We are listening. And would like to engage in a conversation with you all.
- TinEye Chrome extension: Right-click functionality is here!
Simply right-click an image to search using the Chrome extension.
This means that instead of clicking the TinEye button in your Chrome toolbar to select a web image to be searched, you can simply right-click on any web image and select “Search Image on TinEye” from Chrome’s new right-click context menu.
UPDATE: If you would like the old version of the Chrome extension which uses the toolbar button and popup window, you can get that, too.
- HackTO2: It is a wrap! Until next time.
Another successful HackTO has come and gone; we hope you had as much fun attending as we did hosting! There was so much talent packed into the ideeplex, I’m surprised zombies couldn’t smell the steaming brains from miles away.
Many of you have put your completed HackTO projects online, and I have included links to those projects here to share with the rest of the HackTO gang. If your project is missing from this post, please drop us a line and we’ll add it.
Nom Nom Nom Rank (Winner: First Place)
Using: Yellow Pages API, Google Weather API, and the Foursquare API
Description: Most work places in dense urban areas are surrounded by plenty of restaurants. With too many options, lunch decision paralysis is a very real problem. With “Nom Nom Nom Rank“, we rank the restaurants and determine your best choice based on predefined metrics such as weather, popularity and how busy the location is.
Note: Their domain was just registered, so the link may not work right away. Follow Nom Nom Nom Rank on Twitter
Fun Thing (Winner: Second Place)
By: Logan Aube
Using: Cadmus API
Description: Fun Thing is a Small Platformer that uses the Cadmus API to turn HackTO’s Twitter feed into a cool level of a game!
Note: After you click play you’ll probably need to click the screen again to get the controls working! Left, Right and Space to Jump. Catch the icons of your friends to invert the screen’s colours but also to gain points! If you stay on a tweet for too long it will start to fall.
wp-instapaywall (Winner: Third Place)
By: Mo Jangda
Using: Freshbooks API
Description: Mo has written up an awesome post about his project on his blog! In its simplest form, the plugin lets you paywall your blog posts and make money by charging readers for full access to them.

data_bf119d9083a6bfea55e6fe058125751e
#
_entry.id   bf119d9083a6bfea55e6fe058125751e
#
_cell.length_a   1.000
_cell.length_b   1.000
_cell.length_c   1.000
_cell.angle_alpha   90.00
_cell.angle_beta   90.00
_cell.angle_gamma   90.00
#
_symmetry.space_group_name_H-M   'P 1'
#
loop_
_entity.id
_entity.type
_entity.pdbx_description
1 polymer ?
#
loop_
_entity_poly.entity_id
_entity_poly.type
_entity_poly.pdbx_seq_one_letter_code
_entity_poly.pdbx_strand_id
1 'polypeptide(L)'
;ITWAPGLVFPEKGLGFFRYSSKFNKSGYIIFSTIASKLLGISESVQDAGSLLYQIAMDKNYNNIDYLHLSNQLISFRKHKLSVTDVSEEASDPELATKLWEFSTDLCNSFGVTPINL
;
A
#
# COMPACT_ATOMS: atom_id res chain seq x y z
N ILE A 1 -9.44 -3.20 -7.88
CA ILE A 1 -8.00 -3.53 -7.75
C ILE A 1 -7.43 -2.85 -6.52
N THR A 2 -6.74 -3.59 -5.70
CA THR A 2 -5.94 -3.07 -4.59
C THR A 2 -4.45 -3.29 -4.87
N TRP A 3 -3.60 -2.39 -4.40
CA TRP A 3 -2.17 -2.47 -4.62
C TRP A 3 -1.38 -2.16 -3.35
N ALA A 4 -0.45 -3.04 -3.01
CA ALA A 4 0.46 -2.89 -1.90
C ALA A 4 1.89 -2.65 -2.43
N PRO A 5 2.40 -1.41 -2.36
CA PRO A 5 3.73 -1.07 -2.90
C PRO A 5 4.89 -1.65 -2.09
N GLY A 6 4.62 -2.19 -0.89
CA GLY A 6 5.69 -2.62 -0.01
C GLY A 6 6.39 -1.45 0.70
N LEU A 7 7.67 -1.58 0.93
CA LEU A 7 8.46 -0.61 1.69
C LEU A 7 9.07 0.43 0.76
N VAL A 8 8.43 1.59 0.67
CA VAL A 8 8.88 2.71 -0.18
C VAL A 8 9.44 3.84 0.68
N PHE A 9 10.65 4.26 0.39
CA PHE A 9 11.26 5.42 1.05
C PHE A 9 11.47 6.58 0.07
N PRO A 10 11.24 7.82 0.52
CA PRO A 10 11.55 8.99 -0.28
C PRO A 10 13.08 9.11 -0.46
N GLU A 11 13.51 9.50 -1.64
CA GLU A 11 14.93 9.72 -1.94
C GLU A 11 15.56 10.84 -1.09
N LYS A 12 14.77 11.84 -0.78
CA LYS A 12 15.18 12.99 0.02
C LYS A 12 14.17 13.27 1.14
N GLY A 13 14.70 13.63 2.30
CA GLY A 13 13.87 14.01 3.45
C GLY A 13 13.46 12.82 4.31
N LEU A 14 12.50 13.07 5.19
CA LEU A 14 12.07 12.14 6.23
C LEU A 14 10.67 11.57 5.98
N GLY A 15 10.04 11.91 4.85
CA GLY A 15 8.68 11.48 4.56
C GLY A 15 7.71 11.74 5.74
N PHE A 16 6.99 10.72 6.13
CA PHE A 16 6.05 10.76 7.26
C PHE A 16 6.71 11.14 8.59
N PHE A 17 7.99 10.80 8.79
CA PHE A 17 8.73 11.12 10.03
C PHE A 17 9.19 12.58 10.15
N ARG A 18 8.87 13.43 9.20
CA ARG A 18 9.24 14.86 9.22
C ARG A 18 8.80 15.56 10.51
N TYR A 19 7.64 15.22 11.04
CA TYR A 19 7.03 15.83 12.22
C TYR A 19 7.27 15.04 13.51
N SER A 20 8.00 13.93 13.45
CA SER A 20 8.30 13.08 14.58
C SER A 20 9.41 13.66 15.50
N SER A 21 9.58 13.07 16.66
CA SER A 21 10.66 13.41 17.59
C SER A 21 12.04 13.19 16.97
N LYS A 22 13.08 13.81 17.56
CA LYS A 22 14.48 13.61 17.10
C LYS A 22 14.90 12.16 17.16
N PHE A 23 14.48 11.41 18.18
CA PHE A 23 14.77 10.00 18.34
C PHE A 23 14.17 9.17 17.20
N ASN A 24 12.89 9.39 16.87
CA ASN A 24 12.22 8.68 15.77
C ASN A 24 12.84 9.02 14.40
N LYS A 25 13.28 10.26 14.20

Jira (Honourable Mention)
Using: PixMatch API and ISBNdb API
Description: Jira is an iPhone application that allows you to upload a photo of a book cover and using the PixMatch API, return the ISBN and book cover of the book. Then by using the ISBNdb API, it returns the book title, author, publisher, and stores with prices. You can then select one of the stores and go directly to the website for purchase.
Note: Visit this project using your iPhone — requires the Quickpic application
Using: OANDA/FxTrade API
Description: Cash $oup! WTF? uses the HTML5 canvas and the Processing.js framework to draw floating organisms in a Primordial soup where each organism represents a currency exchange rate. The organisms grow and shrink in real time to reflect real time foreign exchange rates pulled from OANDA’s FxTrade API.
Note: The demo points to the development server so the rates being used are not current. The github repo is here.
Using: OANDA/FxTrade API
Description: currency_bot is a twitter bot announcing the value of one Canadian dollar in other currencies.
Description: 4square for media – check in for books, movies, music, etc.
By Brian Smith
Using: OANDA/FxTrade API and Freshbooks API
Description: Multi-currency time tracker is a tool which tracks time for billing in multiple currencies, then
submits it to Freshbooks.
Note: The Freshbooks functionality no longer works, but Brian will leave the OANDA stuff up as long as their API stays the same.
Using: OANDA/FxTrade API
Description: Trend-Blaster 3000 plots a currency’s value over the course of a year on a graph. By zooming in on sections of the graph and clicking on data points, New York Times articles for that time period are listed below. Using this information, it is possible to draw conclusions regarding the fluctuations in the currency.
Using: OANDA/FxTrade API, Yellw Pages API and Google Maps API
Description: Tyke Tycoon is a children’s game prototype for mobile touch screen devices. It lets kids track the money they find or receive (how much and where), shows them where the nearest bank is, and shows them how much their money is worth in various international currencies.
Note: The currency conversion has been removed from this project as it no longer connects to OANDA
Thanks to all the folks who submitted project information for this post. Once again, if we are missing your project info, please let us know!
We hope you enjoyed HackTO2, and keep on hackin’!